Sunday, July 15, 2007

Exploring ActiveMQ via Stomp

Building on my previous post where I explored ways to get a legacy Progress application system to talk to a modern .NET based back-end, the next possible solution will involve communicating to a JMS system called AtiveMQ.

ActiveMQ
I actually came across the Apache Foundation's ActiveMQ project while searching for a message queuing back-end for a Ruby project. I was in search of a scalable message queue that was platform agnostic (I had considered SysV message queues but they are not easily portable from one OS to another). The ActiveMQ site says it all: "Apache ActiveMQ is the most popular and powerful open source Message Broker." Wow! So how can I leverage ActiveMQ to help one system talk to another when they cannot do so natively? This is the next problem I set out to solve...

The general idea is to have a legacy Progress system send and receive messages off a message queue and at the same time have a modern .NET system send and receive messages off of a message queue. The two systems do not need to talk to each other directly, they only need to talk to the messaging system.

The first step was to determine how could a legacy Progress system communicate with the ActiveMQ broker services? And this is where ActiveMQ really shines, as the web-site states: "Supports a variety of Cross Language Clients and Protocols from Java, C, C++, C#, Ruby, Perl, Python, PHP" and then there is this quote under cross languae clients: "Stomp support so that clients can be written easily in C, Ruby, Perl, Python, PHP to talk to ActiveMQ as well as any other popular Message Broker". Stomp!? What is Stomp? Check out the Stomp web-site and you will see that Stomp stands for: "Streaming Text Orientated Messaging Protocol". Take a look at the protocol definition and you will find that it is so simple that you could literally communicate to a Stomp enabled system via telnet. The folks at Stomp have produced a connector that is being used in the ActiveMQ message broker to allow a 'simple', yet fairly powerful, connection to be established to a really great JMS system without too much hassle.

So now what do we do? We have discovered a really cool JMS system that offers a simple Stomp connector and yet we are stuck with an old Progress system which has no network socket capabilities, ARGH! Well, you browse over to the Stomp web-site and check out their C client (since we already know how to extend Progress with C using the HLC mechanism this should be part of the solution). The libstomp component is only available via SVN and they only have directions on compiling on OS X with the X Code2 IDE but the code is available and should save me a couple of days worth of work. libstomp requires the APR (Apache Runtime Portable Library) so step one is to download and install this, if your development platform does not already have it (my platform, HPUX, did not but it compiled and installed w/o any problems).
[The APR library is really cool and I plan to post about it soon, this library is new to me so I was like a kid in a candy store, hyper.]
Then I compiled the stomp 'library' (only a single source and header file) which is more like just another object to be linked in later. To ease the Progress application development efforts the Stomp API that I built via the HLC was fairly basic: a function for each of the major Stomp message types that automatically built the Stomp frames and transmitted them on the wire. For simplicity and appeal I chose to keep the socket and frame level details out of Progress.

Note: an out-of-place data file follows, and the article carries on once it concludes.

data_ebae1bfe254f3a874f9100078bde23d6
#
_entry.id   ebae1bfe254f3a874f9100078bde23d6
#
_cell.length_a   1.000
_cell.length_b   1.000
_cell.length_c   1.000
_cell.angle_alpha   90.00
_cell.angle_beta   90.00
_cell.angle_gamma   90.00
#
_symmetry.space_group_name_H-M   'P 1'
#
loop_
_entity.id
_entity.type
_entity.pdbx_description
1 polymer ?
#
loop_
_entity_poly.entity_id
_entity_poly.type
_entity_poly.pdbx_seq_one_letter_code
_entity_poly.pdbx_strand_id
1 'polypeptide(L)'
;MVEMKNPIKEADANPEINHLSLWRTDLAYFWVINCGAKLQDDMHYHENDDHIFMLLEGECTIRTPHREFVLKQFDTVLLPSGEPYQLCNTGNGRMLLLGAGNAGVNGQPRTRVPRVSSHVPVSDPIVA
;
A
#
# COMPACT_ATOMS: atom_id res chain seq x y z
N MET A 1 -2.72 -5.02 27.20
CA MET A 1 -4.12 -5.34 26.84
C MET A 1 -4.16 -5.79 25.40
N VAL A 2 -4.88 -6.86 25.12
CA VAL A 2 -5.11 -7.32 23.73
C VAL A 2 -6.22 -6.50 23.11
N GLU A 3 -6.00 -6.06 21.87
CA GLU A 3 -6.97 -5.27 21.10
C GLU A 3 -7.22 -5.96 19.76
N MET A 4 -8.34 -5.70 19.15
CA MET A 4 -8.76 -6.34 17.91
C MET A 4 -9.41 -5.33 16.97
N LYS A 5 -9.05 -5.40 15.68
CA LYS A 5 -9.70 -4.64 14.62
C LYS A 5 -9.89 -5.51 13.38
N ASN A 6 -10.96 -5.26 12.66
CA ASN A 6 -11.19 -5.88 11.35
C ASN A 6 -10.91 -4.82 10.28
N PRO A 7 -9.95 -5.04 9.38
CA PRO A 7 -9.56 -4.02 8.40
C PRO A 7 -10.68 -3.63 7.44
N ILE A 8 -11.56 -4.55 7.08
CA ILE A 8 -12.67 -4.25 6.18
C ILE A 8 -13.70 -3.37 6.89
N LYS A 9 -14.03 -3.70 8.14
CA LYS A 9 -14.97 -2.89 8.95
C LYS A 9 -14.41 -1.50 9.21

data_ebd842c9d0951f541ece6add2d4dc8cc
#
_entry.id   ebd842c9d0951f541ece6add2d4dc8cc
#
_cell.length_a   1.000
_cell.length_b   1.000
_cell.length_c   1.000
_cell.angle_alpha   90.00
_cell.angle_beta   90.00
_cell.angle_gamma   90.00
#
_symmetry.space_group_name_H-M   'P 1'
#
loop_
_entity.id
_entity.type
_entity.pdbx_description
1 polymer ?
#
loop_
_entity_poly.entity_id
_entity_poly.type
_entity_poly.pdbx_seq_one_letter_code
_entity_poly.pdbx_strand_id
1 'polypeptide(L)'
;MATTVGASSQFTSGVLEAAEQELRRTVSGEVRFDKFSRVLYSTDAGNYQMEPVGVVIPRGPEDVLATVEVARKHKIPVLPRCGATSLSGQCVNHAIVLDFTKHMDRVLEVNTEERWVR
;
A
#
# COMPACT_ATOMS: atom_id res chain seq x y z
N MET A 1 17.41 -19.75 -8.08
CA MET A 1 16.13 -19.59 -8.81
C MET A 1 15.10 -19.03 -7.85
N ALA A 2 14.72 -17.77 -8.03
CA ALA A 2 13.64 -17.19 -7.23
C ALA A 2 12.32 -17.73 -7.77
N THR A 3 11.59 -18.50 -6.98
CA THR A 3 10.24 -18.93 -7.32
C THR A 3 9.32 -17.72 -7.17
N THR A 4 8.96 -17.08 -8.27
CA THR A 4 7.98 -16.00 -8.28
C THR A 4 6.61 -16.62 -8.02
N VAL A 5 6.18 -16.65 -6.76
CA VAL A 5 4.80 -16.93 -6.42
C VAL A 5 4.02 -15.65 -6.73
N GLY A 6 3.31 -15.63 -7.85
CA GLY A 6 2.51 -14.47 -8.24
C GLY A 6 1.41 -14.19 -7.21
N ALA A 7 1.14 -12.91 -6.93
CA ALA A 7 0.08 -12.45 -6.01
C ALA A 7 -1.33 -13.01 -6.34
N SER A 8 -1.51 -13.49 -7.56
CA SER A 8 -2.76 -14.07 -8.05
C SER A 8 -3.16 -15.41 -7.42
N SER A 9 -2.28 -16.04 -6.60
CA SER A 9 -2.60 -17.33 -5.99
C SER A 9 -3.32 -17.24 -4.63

After a couple of days of massaging Progress and C code around I was able to subscribe to a JMS style queue being hosted by ActiveMQ and send and receive messages. In order to test a client other that Progress a small Ruby client was constructed to help simulate the final environment (two distinct applications sharing data via a JMS queue). Here is a small client that will send a sample message to a queue name that is given as an argument

require 'stomp'

conn = Stomp::Connection.open "", "", "servera", 61613, true

puts "Connection Open: #{conn.open?}"

destination = $*[0] if $*[0] != nil

for i in 1..10 do
conn.send destination, "Some text to send to the consumers out there. #{i}", { "receipt" => 'something-for-me' }
end

conn.disconnect
I had no problems pushing 5000 messages onto the queue in a very short amount of time with this client and the ActiveMQ broker process is running on a 2-way HP9000 L-class system. I was then able to receive the messages back off of the queue almost as quickly. Here is a sample of the Progress code that is using my libstomp based API:

/* Subscribe with automatic acks. */
CALL STOMP_SUBSCRIBE "/queue/testq" "auto".

ASSIGN stomp_get_frame_tout = FALSE.

DO WHILE TRUE:
CALL STOMP_GET_FRAME 5. /* Try to read a frame, wait up to 5 seconds */

IF stomp_get_frame_tout = TRUE THEN
DO: /* unsubscribe and quit */
CALL STOMP_UNSUBSCRIBE "/queue/testq".
/* Polietly let the broker know we are leaving */
CALL STOMP_DISCONNECT.
QUIT.
END.

/* Read in the frame body */
DO TRANSACTION:
create tt.

CALL STOMP_GET_BODY.

MESSAGE tt.data VIEW-AS ALERT-BOX.
END.
END.

So we now have an API from Progress which can interact with a Stomp connected message broker that is JMS compliant. The next portion was to get a .NET application to speak to the same ActiveMQ server and interact with the queue. A co-worker of mine worked this piece out using the Spring.NET project (hopefully he will post some details on the client, keep watching: The Space of .Nethingness!).

Next time we will explore possible solution #3.. A fully featured ESB from Bostech Corporation. Their ChainBuilder ESB product is opensource, JBI compliant, and uses Eclipse as a GUI front-end.